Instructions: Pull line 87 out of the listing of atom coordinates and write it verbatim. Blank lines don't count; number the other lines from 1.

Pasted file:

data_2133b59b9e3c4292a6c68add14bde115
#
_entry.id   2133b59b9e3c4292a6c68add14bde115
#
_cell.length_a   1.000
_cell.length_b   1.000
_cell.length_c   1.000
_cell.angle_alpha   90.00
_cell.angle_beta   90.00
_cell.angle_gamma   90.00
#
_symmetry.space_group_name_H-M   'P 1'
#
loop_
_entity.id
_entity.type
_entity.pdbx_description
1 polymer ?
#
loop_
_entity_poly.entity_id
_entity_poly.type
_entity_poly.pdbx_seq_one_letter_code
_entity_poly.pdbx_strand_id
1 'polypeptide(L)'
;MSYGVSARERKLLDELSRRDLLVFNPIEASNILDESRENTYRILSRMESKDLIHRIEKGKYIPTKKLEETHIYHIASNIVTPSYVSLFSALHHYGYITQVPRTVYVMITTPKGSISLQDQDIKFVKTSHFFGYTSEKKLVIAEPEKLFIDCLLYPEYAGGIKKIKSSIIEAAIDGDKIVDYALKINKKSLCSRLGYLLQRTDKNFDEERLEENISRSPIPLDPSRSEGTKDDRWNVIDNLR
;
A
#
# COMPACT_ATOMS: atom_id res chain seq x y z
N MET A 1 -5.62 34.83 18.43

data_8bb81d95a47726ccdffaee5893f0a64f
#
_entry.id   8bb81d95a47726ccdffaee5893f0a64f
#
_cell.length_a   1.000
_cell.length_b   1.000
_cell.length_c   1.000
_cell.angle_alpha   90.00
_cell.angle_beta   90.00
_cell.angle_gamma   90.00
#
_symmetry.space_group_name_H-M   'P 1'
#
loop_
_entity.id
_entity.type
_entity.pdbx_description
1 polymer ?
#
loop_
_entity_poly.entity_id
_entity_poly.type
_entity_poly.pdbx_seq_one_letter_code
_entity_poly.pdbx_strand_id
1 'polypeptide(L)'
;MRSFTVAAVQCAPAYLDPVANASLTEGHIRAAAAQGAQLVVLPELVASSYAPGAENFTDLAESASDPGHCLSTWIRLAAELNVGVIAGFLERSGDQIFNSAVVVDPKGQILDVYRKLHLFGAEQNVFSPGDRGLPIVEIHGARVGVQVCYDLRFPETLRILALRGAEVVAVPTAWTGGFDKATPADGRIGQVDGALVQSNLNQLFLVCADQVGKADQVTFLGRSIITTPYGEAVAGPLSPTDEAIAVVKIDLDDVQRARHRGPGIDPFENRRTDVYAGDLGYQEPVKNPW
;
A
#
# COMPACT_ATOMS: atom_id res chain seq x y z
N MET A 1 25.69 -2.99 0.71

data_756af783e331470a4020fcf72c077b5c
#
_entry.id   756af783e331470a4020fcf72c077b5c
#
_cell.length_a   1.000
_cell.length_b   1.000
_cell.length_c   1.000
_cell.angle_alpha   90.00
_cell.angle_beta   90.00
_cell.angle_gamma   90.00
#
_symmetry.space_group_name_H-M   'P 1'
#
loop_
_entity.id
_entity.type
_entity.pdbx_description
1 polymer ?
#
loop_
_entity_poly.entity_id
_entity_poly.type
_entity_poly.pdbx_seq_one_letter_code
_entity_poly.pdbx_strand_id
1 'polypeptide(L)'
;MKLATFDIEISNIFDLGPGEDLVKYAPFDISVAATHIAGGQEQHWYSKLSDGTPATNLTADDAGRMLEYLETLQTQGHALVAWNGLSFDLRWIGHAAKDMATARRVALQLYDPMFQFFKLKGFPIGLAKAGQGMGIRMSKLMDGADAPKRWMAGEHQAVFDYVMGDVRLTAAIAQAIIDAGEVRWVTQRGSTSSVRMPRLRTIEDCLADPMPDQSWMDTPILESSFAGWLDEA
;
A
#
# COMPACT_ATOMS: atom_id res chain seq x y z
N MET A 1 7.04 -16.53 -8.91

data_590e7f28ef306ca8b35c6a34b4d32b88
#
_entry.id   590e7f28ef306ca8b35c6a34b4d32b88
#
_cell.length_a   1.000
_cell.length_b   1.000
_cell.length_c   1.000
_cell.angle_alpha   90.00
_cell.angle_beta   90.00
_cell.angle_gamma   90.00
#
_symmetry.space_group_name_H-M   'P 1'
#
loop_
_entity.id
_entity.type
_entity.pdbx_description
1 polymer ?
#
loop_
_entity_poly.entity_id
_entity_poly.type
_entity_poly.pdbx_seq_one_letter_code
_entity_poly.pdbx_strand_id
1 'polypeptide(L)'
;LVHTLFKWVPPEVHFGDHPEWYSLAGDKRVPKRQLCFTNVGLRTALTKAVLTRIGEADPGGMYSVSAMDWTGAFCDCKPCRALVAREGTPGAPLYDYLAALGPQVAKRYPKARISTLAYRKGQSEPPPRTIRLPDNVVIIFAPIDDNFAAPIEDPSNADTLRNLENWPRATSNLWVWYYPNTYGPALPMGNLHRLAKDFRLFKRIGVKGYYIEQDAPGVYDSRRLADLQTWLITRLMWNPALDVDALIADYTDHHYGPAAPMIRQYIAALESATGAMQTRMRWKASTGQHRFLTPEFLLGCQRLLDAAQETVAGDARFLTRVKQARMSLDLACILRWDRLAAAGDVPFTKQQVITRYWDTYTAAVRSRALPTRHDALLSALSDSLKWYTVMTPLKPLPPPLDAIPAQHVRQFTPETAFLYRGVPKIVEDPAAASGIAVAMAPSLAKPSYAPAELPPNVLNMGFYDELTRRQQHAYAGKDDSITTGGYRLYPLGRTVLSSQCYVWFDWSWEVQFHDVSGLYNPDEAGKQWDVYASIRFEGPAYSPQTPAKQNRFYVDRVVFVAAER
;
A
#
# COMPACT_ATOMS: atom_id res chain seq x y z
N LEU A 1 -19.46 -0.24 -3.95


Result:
1 'polypeptide(L)'